Cats love the outdoors, but too often the outdoors isn't safe for cats. An outdoor enclosure allows your cats to visit the outdoors but protects them from its dangers. PVC pipe is easy to work with, handles exposure to the elements well, and is sturdy and inexpensive, all of which make it a great material for constructing your cat enclosure. PVC cat enclosures can be scaled for indoor use, too, in case you need to separate a new cat from the other household cats or restrain a cat with an injury.
Measure the space available for your cat enclosure. Your enclosure can be 60 cm, 1.2 m, 1.8 m or 2.4 m (2, 4, 6 or 8 feet) in each direction, but should be no less than 60 cm (2 feet) and no more than 2.4 m (8 feet) in height, width or depth. If you intend to construct an enclosure larger than 2.4 m (8 feet), select larger PVC pipe or another construction material.
Make a plan for your enclosure. The main external structure will be an open cube with a brace running from edge to edge every 60 cm (2 feet) vertically and horizontally, except within the doorway. The doorway should be a rectangle 60 cm (2 feet) wide running from floor to ceiling. Plan to construct each side panel separately, clamping the panels together at the corners. Add one internal horizontal shelf-support rail running from the front to the back of the cage at a height of 60 cm (2 feet) and at 1.8 m (6 feet), and add one internal horizontal shelf-support rail running from left to right at a height of 1.2 m (4 feet).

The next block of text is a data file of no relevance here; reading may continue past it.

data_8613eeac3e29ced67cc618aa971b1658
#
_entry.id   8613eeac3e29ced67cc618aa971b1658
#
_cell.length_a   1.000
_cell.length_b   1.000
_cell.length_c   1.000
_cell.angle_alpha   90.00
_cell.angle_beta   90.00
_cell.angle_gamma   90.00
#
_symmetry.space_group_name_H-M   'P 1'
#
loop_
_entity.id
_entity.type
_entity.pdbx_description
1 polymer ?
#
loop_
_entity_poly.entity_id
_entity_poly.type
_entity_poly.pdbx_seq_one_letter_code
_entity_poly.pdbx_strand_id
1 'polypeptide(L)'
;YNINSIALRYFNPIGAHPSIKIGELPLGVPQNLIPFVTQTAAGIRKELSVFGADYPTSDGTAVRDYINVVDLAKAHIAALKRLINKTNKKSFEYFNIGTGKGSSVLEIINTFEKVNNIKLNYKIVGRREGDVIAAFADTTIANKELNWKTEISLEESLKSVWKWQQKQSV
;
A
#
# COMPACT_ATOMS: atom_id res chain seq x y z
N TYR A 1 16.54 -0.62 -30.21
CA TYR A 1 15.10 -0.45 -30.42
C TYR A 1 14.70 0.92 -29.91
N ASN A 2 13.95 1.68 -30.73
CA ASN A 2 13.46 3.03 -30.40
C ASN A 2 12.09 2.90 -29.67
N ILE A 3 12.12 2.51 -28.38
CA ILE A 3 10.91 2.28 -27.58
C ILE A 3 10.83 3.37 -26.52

Calculate the amount of PVC pipe needed for one door, four wall panels with braces, one ceiling panel with braces, and internal shelf-support rails. Determine the amount of plywood needed for each shelf. Buy PVC pipe, pipe fittings, plywood, metal hardware cloth and other hardware.
Construct each of three solid walls. Frame each wall using 60 cm (2 feet) sections of PVC pipe connected with T-shape connectors. Use T-shape connectors and X-shape connectors as needed. Attach braces every 60 cm (2 feet). Glue corners with PVC pipe adhesive.
Construct the fourth wall to include a hole for the enclosure door. Frame one rectangular door, sized to fit within the door hole, from PVC pipe and four L-shape connectors. Glue the corners with PVC pipe adhesive.
Connect the walls, forming a cube with an open top and bottom. Use kennel clamps to secure the walls to each other. Add brace bars across the top to form the enclosure's ceiling and add internal shelf-support rails.
Cut plywood to create shelves. Prime and paint or seal the wood, then connect each shelf to one side brace and one internal shelf-support rail using U-shape pipe brackets and screws. Cut metal hardware cloth to fit each open area of each wall and ceiling, and to fit within the door, and attach it to the frame using plastic ties.
Attach the door to one side of the door frame using kennel clamps. Ensure that the door can swing freely within the frame. Secure the other side of the door using hooks and eyebolts or kennel latches.
Add a plywood base, if desired. You may opt to set the cage directly on the floor inside or ground outside, or set the case on a plywood platform base. Attach caster wheels to a plywood platform base to easily roll the enclosure.
Do not glue any fittings other than corner pieces until you have tested your design. You can opt to leave all vertical connections unglued so that you can break down your cage if you need to move or store it.